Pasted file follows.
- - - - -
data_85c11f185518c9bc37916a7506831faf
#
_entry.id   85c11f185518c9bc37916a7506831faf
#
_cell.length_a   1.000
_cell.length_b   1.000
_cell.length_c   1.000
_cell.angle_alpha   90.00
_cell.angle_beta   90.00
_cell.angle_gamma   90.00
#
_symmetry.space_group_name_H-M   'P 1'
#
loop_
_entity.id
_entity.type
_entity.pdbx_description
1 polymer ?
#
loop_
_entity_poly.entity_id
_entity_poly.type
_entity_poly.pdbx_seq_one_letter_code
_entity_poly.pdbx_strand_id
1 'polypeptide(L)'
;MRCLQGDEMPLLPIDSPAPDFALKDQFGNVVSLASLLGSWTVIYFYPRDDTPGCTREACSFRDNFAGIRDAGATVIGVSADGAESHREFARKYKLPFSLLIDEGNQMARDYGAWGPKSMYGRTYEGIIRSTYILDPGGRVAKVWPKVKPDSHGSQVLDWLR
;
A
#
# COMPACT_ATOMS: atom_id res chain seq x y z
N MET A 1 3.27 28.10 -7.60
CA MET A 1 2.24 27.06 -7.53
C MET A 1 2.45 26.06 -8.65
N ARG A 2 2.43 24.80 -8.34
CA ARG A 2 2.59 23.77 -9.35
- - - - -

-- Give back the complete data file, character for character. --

data_85c11f185518c9bc37916a7506831faf
#
_entry.id   85c11f185518c9bc37916a7506831faf
#
_cell.length_a   1.000
_cell.length_b   1.000
_cell.length_c   1.000
_cell.angle_alpha   90.00
_cell.angle_beta   90.00
_cell.angle_gamma   90.00
#
_symmetry.space_group_name_H-M   'P 1'
#
loop_
_entity.id
_entity.type
_entity.pdbx_description
1 polymer ?
#
loop_
_entity_poly.entity_id
_entity_poly.type
_entity_poly.pdbx_seq_one_letter_code
_entity_poly.pdbx_strand_id
1 'polypeptide(L)'
;MRCLQGDEMPLLPIDSPAPDFALKDQFGNVVSLASLLGSWTVIYFYPRDDTPGCTREACSFRDNFAGIRDAGATVIGVSADGAESHREFARKYKLPFSLLIDEGNQMARDYGAWGPKSMYGRTYEGIIRSTYILDPGGRVAKVWPKVKPDSHGSQVLDWLR
;
A
#
# COMPACT_ATOMS: atom_id res chain seq x y z
N MET A 1 3.27 28.10 -7.60
CA MET A 1 2.24 27.06 -7.53
C MET A 1 2.45 26.06 -8.65
N ARG A 2 2.43 24.80 -8.34
CA ARG A 2 2.59 23.77 -9.35